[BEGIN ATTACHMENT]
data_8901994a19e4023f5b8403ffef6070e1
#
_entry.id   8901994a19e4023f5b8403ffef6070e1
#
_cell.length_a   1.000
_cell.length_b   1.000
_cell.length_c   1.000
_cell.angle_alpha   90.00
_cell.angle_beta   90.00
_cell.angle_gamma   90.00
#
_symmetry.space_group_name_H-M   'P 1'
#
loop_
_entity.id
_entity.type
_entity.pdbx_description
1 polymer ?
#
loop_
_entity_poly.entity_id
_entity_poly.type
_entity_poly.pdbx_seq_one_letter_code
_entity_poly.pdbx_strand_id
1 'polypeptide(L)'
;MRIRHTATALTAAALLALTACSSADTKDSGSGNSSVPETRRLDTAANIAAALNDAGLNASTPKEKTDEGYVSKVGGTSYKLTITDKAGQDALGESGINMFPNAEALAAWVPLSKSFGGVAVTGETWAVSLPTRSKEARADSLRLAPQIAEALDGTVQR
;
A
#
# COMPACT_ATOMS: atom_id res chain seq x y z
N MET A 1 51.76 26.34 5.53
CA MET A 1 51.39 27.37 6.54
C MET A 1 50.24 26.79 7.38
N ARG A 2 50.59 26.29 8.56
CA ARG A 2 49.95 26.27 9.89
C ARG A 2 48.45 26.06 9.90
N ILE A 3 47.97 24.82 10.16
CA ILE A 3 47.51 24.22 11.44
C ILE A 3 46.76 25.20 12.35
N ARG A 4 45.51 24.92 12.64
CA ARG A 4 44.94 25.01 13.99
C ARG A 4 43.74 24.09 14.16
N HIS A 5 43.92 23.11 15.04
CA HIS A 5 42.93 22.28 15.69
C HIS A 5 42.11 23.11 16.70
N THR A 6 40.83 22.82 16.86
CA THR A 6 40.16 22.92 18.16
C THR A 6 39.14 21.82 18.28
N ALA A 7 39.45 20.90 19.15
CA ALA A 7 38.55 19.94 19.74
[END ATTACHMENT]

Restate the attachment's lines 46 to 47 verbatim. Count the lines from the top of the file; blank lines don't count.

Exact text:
N THR A 6 40.83 22.82 16.86
CA THR A 6 40.16 22.92 18.16